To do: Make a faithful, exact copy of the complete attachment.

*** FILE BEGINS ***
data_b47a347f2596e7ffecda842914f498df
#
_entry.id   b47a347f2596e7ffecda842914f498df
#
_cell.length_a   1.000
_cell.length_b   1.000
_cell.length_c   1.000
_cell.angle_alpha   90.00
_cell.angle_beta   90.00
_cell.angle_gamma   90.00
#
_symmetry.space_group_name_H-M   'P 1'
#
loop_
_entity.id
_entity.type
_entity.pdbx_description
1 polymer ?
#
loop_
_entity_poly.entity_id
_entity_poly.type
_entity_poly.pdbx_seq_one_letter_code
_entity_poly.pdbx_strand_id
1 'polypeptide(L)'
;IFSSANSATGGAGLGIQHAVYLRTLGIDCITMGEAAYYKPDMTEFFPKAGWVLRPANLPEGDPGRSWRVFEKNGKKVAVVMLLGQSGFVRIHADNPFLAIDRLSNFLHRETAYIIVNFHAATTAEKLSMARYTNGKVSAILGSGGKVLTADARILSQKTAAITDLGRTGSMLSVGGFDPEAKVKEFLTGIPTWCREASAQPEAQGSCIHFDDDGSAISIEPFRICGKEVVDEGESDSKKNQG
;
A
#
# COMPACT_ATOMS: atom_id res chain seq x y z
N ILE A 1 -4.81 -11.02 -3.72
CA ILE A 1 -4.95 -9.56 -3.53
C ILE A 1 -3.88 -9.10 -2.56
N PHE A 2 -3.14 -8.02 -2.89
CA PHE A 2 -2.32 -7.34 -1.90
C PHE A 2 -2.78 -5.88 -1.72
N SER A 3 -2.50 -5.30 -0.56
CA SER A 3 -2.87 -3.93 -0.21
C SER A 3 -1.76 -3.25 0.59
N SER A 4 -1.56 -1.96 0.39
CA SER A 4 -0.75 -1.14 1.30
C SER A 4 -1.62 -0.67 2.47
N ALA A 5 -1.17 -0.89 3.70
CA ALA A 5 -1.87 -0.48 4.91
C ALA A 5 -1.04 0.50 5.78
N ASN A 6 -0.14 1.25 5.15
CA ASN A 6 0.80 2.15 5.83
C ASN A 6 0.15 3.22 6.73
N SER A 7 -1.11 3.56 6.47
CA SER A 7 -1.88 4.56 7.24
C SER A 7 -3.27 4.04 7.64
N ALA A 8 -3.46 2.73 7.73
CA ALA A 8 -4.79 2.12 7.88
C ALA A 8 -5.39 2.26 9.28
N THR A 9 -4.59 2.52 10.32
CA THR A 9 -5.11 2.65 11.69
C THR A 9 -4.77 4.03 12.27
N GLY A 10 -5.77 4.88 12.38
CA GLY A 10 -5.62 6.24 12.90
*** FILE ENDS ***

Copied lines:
data_b47a347f2596e7ffecda842914f498df
#
_entry.id   b47a347f2596e7ffecda842914f498df
#
_cell.length_a   1.000
_cell.length_b   1.000
_cell.length_c   1.000
_cell.angle_alpha   90.00
_cell.angle_beta   90.00
_cell.angle_gamma   90.00
#
_symmetry.space_group_name_H-M   'P 1'
#
loop_
_entity.id
_entity.type
_entity.pdbx_description
1 polymer ?
#
loop_
_entity_poly.entity_id
_entity_poly.type
_entity_poly.pdbx_seq_one_letter_code
_entity_poly.pdbx_strand_id
1 'polypeptide(L)'
;IFSSANSATGGAGLGIQHAVYLRTLGIDCITMGEAAYYKPDMTEFFPKAGWVLRPANLPEGDPGRSWRVFEKNGKKVAVVMLLGQSGFVRIHADNPFLAIDRLSNFLHRETAYIIVNFHAATTAEKLSMARYTNGKVSAILGSGGKVLTADARILSQKTAAITDLGRTGSMLSVGGFDPEAKVKEFLTGIPTWCREASAQPEAQGSCIHFDDDGSAISIEPFRICGKEVVDEGESDSKKNQG
;
A
#
# COMPACT_ATOMS: atom_id res chain seq x y z
N ILE A 1 -4.81 -11.02 -3.72
CA ILE A 1 -4.95 -9.56 -3.53
C ILE A 1 -3.88 -9.10 -2.56
N PHE A 2 -3.14 -8.02 -2.89
CA PHE A 2 -2.32 -7.34 -1.90
C PHE A 2 -2.78 -5.88 -1.72
N SER A 3 -2.50 -5.30 -0.56
CA SER A 3 -2.87 -3.93 -0.21
C SER A 3 -1.76 -3.25 0.59
N SER A 4 -1.56 -1.96 0.39
CA SER A 4 -0.75 -1.14 1.30
C SER A 4 -1.62 -0.67 2.47
N ALA A 5 -1.17 -0.89 3.70
CA ALA A 5 -1.87 -0.48 4.91
C ALA A 5 -1.04 0.50 5.78
N ASN A 6 -0.14 1.25 5.15
CA ASN A 6 0.80 2.15 5.83
C ASN A 6 0.15 3.22 6.73
N SER A 7 -1.11 3.56 6.47
CA SER A 7 -1.88 4.56 7.24
C SER A 7 -3.27 4.04 7.64
N ALA A 8 -3.46 2.73 7.73
CA ALA A 8 -4.79 2.12 7.88
C ALA A 8 -5.39 2.26 9.28
N THR A 9 -4.59 2.52 10.32
CA THR A 9 -5.11 2.65 11.69
C THR A 9 -4.77 4.03 12.27
N GLY A 10 -5.77 4.88 12.38
CA GLY A 10 -5.62 6.24 12.90